In spite of a rainstorm, and heavy traffic from the U.N. General Assembly, artists and members of the children’s publishing community gathered in droves for the Carle Honors on September 26 at Guastavino’s in New York City. Each year, honors are presented to individuals whose work has elevated the art of picture bookmaking. The annual gala and art auction benefits the Eric Carle Museum of Picture Book Art in Amherst, Mass.
Author-illustrator Eric Carle, who turned 90 this June, gave a warm welcome to attendees. His beloved picture book The Very Hungry Caterpillar is also celebrating a milestone this year, after 50 years in print. Carle began his presentation by honoring his mentor, the late author Leo Lionni, whose granddaughter Annie Lionni was in the audience. “With tremendous care, she is keeping Leo’s work and legacy alive,” he said.
Next, primatologist and anthropologist Dr. Jane Goodall, who serves as honorary co-chair of the Carle Museum, appeared in a video tribute. “Believe me, I’m with you in spirit,” she told the audience. And in a message to Carle, she said, “We share so much in common: a love of animals, nature, and, of course, books and reading.”
Leonard S. Marcus, children’s literature historian and founder of the Carle Honors, then took the stage to explain the four awards categories: “Artist” (for an exceptional picture book creator), “Mentor” (presented to editors, educators, and designers), “Angel” (for an individual who has supported and advocated for picture book writers and artists), and “Bridge” (presented to individuals who have taken innovative approaches to expanding picture book readership). Introducing the previous honorees who were in attendance, he said that the awards “give us a chance on a luminous evening like this one to raise a glass to picture book creators around the world.”
Serving as the night’s co-hosts were childhood friends and frequent collaborators Grace Lin, author-illustrator of the Caldecott Honor-winning picture book A Big Mooncake for Little Star (Little, Brown), and Alvina Ling, v-p and editor-in-chief at Little, Brown Books for Young Readers. Ling quipped, “You get to see Grace and me do our best imitation of Tina Fey and Amy Poehler.” Through a photo montage and a parody of The Very Hungry Caterpillar, the duo reminisced about their shared passion for children’s lit. “It’s always been about the books,” Lin said.
Takeshi Matsumoto, founder of the Chihiro Art Museum in Japan, accepted the first honor, for Bridge. The museum was established in 1977 in memory of his mother, renowned artist Chihiro Iwasaki (1918–1974). With more than 27,000 pieces by artists from 34 countries and regions, the museum’s International Collection has become one of the largest repositories of picture book illustrations in the world. Accepting the award, Matsumoto thanked Carle for his early support of the museum, during his visit to Japan in 1985. “I told him about my dream,” Matsumoto recalled, “and he said he’d donate art. I thought he was joking, but it arrived the very next day.”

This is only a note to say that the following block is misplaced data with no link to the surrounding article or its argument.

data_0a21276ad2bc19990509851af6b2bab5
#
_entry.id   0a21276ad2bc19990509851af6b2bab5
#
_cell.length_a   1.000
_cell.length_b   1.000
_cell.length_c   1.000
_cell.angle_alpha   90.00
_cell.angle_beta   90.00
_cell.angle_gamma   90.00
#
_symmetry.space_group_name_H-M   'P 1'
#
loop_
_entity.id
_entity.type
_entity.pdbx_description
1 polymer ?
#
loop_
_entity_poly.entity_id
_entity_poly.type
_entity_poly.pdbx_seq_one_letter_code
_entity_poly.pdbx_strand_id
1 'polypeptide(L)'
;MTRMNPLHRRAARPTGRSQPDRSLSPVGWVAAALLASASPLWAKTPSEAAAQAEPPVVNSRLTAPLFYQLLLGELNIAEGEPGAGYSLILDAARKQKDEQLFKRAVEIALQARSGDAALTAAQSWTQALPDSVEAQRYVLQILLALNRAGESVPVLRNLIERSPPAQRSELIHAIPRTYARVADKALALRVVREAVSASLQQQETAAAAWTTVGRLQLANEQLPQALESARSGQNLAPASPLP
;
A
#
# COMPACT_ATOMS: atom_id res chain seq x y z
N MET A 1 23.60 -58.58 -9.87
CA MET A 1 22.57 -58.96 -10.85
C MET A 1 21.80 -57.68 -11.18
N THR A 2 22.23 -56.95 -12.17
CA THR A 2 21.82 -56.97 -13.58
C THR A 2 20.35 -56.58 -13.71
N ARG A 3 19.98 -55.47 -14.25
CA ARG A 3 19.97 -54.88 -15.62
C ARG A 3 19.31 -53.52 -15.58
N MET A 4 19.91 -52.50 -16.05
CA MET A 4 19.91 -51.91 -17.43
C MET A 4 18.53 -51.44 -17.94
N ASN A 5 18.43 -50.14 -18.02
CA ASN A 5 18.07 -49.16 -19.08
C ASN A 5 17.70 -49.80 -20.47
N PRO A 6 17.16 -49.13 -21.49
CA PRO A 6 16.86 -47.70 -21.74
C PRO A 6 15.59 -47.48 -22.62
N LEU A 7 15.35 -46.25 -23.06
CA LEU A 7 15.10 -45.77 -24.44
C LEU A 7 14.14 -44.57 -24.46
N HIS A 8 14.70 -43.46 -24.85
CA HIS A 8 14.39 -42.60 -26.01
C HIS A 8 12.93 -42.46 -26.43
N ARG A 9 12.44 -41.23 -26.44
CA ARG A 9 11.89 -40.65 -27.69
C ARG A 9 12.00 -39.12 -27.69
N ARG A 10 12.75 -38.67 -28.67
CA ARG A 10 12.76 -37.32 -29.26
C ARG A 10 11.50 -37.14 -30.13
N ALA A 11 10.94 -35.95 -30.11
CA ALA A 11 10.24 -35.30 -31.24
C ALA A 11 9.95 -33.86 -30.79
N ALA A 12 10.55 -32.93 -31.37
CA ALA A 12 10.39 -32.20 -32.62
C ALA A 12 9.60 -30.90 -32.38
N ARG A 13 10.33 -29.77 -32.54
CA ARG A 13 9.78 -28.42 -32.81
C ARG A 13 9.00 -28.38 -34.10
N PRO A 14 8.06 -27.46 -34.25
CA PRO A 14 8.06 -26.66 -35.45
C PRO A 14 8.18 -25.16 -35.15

Accepting the Mentor award was David Saylor, v-p and creative director at Scholastic, and founder and publisher of Graphix. Explaining the impetus for the graphic novel imprint, he said, “I loved comics when I was a kid. I was an eclectic reader. And I thought [as publishers] we should cater to all reading experiences.” He described the value of visual storytelling for young readers, saying, “Comics are not just for reluctant readers of boys. Comics are books. Comics are literature.” In addition to thanking his team at Scholastic and authors such as Kazu Kibuishi and Dav Pilkey, Saylor expressed his gratitude for his own mentors “for launching me in my career. No amount of thanks is enough.”
Kenny Garcia accepted the Angel award on behalf of REFORMA, the National Association to Promote Library and Information Services to Latinos and the Spanish Speaking. Established in 1971 as an affiliate of the American Library Association, REFORMA co-sponsors the Pura Belpré Award, which is given to Latinx children’s writers and illustrators whose work affirms the Latino experience. The organization has also spearheaded efforts to provide books for refugee children. Garcia said, “I hope folks will continue to support these initiatives to reflect brilliant talent in our communities.”
Finally, author-illustrator Melissa Sweet—whose illustrated biographies include Some Writer!: The Story of E.B. White, and the Caldecott Honor books The Right Word: Roget and His Thesaurus and A River of Words: William Carlos Williams, both by Jen Bryant—was presented with the Artist award. “Wait a minute. This is a lifetime award? I have more work to do!” she told attendees. For Sweet, work is an honor in itself. “The ultimate privilege is going to the studio each day.” She also voiced her gratitude for the Carle and its programming, saying, “The museum was designed for kids like me.” Concluding her remarks, she alluded to a line from Charlotte’s Web, and told fellow book lovers and creators, “You have been my friends. That in itself is a tremendous thing.”